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Remington Rand (1927–1955) was an early American business machines manufacturer, best known originally as a typewriter manufacturer and in a later incarnation as the manufacturer of the UNIVAC line of mainframe computers. Remington Rand was a diversified conglomerate making other office equipment, electric shavers, etc. The Remington Rand Building at 315 Park Avenue South in New York City is a 20-floor skyscraper completed in 1911.[1] After 1955 Remington Rand had a long list of mergers that form the company that it is part of today.

HistoryEdit

 
Rock Ledge estate in Rowayton, Connecticut, company headquarters from 1943 to 1964. Retired General Leslie Groves, who had headed the Manhattan Project, served as chief of research and development during part of this time.
 
M1911A1 U.S. Army semi-automatic pistol manufactured by Remington Rand.

Remington Rand was formed in 1927 by the merger of the Remington Typewriter Company and Rand Kardex Corporation. One of its earliest factories, the former Herschell–Spillman Motor Company Complex, was listed on the National Register of Historic Places in 2013.[2][3] Within the first year, Remington Rand acquired the Dalton Adding Machine Company, the Powers Accounting Machine Company, the Baker-Vawter Company and the Kalamazoo Loose Leaf Binder Company.[4] [5]  From 1936-1937 Remington Rand went on strike, which resulted in violence and the loss of jobs.[6]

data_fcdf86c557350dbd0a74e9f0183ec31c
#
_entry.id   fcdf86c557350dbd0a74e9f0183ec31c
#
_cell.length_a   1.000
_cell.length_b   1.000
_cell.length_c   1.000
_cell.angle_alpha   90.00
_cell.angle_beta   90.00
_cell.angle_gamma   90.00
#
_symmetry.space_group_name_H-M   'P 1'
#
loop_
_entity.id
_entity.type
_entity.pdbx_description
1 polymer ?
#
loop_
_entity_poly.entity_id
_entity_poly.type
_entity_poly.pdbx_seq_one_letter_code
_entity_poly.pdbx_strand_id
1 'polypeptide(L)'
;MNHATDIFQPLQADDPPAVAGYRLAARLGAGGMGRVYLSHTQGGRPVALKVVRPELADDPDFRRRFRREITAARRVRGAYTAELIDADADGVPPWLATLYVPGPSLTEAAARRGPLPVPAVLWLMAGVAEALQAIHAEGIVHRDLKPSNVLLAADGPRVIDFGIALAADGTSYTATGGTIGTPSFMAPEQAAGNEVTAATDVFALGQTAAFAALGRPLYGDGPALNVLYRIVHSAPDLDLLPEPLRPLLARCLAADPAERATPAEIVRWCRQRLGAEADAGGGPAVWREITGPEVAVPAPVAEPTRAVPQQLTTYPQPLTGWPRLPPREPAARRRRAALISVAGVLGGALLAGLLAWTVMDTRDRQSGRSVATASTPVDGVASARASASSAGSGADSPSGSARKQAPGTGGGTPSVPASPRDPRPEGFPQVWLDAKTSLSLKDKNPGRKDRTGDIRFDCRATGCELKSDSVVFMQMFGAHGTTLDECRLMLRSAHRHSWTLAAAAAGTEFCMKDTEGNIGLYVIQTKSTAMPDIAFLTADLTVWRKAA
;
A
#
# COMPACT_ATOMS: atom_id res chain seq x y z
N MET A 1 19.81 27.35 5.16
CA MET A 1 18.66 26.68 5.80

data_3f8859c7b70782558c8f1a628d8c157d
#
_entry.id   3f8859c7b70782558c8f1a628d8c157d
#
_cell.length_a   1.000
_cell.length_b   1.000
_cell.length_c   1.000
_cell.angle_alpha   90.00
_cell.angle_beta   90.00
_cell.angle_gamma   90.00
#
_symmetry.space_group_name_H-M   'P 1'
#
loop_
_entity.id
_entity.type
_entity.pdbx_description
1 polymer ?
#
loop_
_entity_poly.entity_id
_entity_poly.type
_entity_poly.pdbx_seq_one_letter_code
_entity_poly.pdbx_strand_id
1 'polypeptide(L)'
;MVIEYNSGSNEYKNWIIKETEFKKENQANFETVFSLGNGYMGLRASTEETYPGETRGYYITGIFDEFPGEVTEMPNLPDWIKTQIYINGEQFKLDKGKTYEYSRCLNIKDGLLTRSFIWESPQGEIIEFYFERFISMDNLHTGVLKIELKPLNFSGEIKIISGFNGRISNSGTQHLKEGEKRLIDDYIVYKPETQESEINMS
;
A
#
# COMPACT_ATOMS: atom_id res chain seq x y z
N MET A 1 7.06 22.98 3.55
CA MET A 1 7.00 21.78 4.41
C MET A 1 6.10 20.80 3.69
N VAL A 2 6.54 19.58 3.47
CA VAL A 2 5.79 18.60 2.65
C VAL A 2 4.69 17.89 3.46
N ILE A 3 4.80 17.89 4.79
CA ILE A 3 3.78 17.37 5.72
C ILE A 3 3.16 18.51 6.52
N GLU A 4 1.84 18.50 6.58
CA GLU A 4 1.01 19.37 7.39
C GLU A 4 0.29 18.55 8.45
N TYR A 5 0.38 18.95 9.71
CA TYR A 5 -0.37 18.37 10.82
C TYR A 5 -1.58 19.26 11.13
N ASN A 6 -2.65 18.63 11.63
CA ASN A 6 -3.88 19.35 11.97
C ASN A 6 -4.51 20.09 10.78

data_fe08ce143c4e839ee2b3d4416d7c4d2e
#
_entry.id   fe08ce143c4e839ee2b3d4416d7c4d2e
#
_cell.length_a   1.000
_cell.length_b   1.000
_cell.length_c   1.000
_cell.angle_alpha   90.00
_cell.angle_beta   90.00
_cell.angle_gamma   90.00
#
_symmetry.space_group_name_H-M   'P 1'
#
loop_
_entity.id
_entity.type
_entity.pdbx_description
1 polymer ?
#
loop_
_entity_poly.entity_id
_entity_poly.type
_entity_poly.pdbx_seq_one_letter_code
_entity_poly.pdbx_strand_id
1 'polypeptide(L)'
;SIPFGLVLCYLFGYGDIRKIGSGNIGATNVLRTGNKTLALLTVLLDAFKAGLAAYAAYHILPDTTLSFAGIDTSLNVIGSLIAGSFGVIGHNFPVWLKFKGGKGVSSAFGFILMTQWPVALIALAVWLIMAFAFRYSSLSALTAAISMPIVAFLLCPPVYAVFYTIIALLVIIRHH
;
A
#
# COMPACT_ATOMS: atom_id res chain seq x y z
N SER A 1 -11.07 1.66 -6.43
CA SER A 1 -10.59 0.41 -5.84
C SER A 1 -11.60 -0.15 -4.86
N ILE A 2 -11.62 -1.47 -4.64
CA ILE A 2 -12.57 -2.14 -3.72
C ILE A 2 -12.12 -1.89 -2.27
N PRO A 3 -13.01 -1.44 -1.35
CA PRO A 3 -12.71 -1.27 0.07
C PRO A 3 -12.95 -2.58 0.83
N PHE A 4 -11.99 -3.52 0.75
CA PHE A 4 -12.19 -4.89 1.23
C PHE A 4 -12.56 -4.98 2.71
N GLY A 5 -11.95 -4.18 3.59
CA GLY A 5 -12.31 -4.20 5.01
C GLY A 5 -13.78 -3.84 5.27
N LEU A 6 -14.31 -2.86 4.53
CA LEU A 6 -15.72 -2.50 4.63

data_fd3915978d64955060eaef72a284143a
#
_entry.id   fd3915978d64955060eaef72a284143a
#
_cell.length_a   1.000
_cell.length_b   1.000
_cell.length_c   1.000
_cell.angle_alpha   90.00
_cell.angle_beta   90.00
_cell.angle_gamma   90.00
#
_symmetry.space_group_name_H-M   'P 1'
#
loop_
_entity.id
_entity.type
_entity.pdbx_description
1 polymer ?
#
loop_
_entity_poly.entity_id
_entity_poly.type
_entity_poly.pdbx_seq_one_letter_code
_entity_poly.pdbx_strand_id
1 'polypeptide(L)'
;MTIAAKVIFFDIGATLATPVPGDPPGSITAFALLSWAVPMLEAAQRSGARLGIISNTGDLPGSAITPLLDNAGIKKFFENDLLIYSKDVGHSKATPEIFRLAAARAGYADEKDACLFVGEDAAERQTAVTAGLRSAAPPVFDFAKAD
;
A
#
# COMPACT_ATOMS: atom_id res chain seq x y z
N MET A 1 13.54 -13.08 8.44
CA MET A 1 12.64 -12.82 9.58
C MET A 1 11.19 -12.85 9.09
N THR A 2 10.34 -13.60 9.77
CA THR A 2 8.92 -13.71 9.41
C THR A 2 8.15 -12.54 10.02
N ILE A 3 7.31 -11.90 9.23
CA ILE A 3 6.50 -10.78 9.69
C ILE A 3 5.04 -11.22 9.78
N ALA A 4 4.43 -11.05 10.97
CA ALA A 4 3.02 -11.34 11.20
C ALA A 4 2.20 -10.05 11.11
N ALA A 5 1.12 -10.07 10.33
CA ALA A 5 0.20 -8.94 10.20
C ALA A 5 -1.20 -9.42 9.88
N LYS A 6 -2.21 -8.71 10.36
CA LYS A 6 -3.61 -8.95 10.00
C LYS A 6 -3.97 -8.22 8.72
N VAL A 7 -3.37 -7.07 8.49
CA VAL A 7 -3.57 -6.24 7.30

From 1942 to 1945, Remington Rand was one manufacturer of the M1911A1 .45 caliber semi-automatic pistol used by the United States Armed Forces during World War II. Remington Rand produced more M1911A1 pistols than any other wartime manufacturer.[7] Remington Rand ranked 66th among United States corporations in the value of World War II military production contracts.[8]